Skip to main content

Project structure

Sisyphus uses the Macroservice pattern to design the project structure.

By dividing our project into five modules Schema / Component / Middleware / Service / Application, we can manage the project more easily and add new components more flexibly.

Microservices and Macroservices

Microservices is a modern back-end application architecture that is centered on partitioning a business into multiple microservices, each of which can run independently without affecting other services.

Microservices have the advantages of higher scalability, substitutability, agility, etc., but also have more complex communication, more maintenance costs, and a more difficult testing process.

It is very challenging to fully delineate the boundaries of microservices at the beginning of a project and it is challenging to switch to a microservice architecture as the project grows.

For this reason, Sisyphus proposes the architectural concept of macroservices, which splits the deployment attributes of microservices from business attributes, with microservices only responsible for providing business logic and macroservices being deployable units that merge one or more microservices.

At the beginning of the project, we can create only one deployment unit containing all microservices, which is a traditional monolithic application and can retain the characteristics of easy maintenance and debugging of monolithic applications.

As the project grows, we can create multiple deployment units and split the microservices for deployment, so that we can achieve progressive microservicing of backend services.


Sisyphus requires Application to be executable, but not logical, and a standard application should contain only a few configuration files, such as application.yaml, and a Spring Boot Main function.

All business logic should be implemented by Component and Service that are added to the Application dependency.

Application, as a Spring Boot application, will automatically load the Spring components in Component and Service.

For example, if our Application is to contain user services, then we can add UserService, which provides user services, to the dependency. If we also need to include content services, we can add ContentSerivce, which provides content services, to the dependency as well. When this macroservice is started, it will provide both UserService and ContentService.


All Service are not allowed to depend on each other, which ensures that individual microservices are encapsulated as a single macro service deployment.

Dependencies between Service should be provided by Schema, for example ContentService needs to call the interface of UserService, but is not allowed to depend directly on UserService itself, it should depend on UserServiceSchema .

This way, we can preserve the features of the microservice to the greatest extent possible. For example, we plan to refactor UserService but not modify the interface definition, we just need to implement a UserServiceV2 and replace it with UserService in the macro service to complete the deployment.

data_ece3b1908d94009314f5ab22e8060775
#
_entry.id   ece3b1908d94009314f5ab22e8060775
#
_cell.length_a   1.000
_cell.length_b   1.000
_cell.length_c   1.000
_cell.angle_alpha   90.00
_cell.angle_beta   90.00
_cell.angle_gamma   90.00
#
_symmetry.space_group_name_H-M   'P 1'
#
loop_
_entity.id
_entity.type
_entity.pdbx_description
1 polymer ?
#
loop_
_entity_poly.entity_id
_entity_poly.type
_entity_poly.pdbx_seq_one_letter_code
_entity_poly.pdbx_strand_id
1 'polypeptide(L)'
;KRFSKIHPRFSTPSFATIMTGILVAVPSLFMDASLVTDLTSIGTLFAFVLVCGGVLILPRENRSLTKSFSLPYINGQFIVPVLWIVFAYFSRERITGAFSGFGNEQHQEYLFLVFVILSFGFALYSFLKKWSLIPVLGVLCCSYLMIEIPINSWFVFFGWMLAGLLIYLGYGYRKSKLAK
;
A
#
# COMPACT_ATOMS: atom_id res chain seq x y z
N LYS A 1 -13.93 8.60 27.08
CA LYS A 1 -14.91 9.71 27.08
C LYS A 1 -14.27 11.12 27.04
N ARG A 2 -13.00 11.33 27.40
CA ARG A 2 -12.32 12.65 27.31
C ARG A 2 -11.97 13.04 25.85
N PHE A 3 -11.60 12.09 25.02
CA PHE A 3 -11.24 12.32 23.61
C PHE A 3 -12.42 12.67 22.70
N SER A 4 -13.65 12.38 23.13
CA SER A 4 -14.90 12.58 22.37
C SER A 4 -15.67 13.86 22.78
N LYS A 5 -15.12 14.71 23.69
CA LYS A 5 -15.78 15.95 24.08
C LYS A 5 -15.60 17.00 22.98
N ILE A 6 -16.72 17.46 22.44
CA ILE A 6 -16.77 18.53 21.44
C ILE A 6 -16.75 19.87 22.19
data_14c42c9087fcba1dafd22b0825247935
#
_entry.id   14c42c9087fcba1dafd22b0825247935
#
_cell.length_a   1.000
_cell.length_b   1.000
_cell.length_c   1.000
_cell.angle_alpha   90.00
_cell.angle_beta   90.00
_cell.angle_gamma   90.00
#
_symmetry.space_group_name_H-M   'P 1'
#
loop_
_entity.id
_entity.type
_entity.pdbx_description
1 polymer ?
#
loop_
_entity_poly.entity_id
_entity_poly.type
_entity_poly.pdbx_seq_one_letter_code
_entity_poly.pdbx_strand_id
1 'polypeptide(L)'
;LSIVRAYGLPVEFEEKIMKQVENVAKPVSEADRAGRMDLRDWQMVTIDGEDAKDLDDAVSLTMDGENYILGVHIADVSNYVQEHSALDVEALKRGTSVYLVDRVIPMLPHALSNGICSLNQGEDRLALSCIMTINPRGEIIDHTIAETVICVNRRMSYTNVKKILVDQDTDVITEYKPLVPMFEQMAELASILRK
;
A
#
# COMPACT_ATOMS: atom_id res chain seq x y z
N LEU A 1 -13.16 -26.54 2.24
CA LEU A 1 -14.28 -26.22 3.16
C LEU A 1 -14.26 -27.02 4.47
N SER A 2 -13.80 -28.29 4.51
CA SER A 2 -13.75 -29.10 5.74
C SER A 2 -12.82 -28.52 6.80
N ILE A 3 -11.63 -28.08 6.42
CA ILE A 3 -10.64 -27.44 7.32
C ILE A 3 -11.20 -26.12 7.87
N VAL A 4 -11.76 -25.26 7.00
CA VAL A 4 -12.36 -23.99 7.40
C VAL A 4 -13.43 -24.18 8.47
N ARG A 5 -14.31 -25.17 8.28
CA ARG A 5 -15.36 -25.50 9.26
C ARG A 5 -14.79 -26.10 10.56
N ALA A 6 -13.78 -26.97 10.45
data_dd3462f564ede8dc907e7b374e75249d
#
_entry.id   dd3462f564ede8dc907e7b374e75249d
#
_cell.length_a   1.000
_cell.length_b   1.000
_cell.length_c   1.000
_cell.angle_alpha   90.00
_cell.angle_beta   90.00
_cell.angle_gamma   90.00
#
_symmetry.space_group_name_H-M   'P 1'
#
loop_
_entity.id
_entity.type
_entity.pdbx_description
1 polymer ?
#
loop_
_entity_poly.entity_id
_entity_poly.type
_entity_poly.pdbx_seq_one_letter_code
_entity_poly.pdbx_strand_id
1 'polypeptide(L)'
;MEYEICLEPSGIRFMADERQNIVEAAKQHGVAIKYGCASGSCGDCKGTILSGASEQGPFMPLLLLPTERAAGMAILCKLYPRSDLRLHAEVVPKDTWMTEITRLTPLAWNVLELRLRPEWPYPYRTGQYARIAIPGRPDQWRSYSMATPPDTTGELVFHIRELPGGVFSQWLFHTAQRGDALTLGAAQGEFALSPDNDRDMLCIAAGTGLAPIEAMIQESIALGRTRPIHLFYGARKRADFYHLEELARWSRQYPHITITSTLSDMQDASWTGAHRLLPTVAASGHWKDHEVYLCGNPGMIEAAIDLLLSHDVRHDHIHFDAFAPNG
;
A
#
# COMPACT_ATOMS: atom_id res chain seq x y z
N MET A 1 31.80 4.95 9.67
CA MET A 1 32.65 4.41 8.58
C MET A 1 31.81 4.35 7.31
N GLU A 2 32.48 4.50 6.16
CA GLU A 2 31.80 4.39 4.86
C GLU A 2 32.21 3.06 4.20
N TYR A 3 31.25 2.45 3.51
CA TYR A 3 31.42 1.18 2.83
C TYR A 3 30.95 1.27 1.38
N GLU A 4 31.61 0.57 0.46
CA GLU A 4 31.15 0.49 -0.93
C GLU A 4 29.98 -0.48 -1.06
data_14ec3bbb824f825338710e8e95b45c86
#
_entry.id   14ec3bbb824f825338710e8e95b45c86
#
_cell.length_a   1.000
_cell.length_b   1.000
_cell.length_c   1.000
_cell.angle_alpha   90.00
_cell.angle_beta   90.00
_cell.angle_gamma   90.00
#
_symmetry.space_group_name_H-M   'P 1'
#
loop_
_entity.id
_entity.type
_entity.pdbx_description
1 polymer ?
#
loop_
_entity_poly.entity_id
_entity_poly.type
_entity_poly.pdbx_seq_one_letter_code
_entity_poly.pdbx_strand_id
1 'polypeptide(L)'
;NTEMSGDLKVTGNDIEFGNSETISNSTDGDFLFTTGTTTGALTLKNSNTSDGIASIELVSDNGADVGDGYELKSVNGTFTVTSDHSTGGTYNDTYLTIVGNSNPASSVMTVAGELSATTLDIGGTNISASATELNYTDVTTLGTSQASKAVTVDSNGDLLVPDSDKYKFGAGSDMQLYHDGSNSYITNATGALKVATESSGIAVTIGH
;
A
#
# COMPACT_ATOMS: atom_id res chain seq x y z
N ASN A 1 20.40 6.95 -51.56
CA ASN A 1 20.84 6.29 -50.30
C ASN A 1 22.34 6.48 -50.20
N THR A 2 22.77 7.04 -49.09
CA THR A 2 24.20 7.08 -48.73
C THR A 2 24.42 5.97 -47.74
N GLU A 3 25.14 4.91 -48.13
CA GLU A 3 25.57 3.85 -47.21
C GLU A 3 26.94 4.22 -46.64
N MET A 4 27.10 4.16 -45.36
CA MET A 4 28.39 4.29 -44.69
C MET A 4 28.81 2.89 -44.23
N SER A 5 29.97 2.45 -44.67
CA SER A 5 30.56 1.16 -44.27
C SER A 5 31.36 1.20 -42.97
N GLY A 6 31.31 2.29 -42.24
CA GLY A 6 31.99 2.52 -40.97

The Schema is the interface to the service and the component that we write the proto and generate the code for. In the Schema, it should only contain tool classes and tool functions for the proto, no business logic is allowed.

All Service should have its own Schema component and implement it. When services call each other, they should also be called through the Schema service interface.


Middleware is a component that contains configuration and middleware drivers. Sisyphus requires developers to encapsulate all kinds of external middleware into a single Middleware component that can be easily invoked by each microservice.

For example, we can encapsulate a database as a Middleware component, and when UserService needs to link a database, just add the specified Middleware to the dependency and use the @Qualifier annotation to specify the example database to connect to and start using it.

For this purpose, the Middleware should contain or read the code for configuring and initializing the database driver for the Config Artifact.

Sisyphus itself provides a lot of generic initialization logic for Middleware, such as Mysql, Redis, ElasticSearch, etc. Just use these packages to quickly build a Middleware component.


A Component is a collection of Spring components that contain edge business logic or provide abstraction tools for business logic, for example API authentication can be abstracted as a Component, and logging and statistics components can be abstracted as a Component.

Config Artifact

Middleware may contain configuration, but for more complex scenarios or due to permission requirements, writing configuration in Middleware is not a good approach.

The Config Artifact is the jar package that is used to store the configuration, which is pushed to a private maven repository and read by Middleware.

Permissions for jars can be managed through a private maven repository, and these jar packages can be split into multiple environments.

The Config Artifact should not contain any Java or Kotlin code, it should only contain configuration files, such as mysql.yml.

Sisyphus provides the sisyphus-configuration-artifact component to download a specified Config Artifact and add it to the ClassPath when the application is launched. This is a lightweight solution for replacing various configuration centers.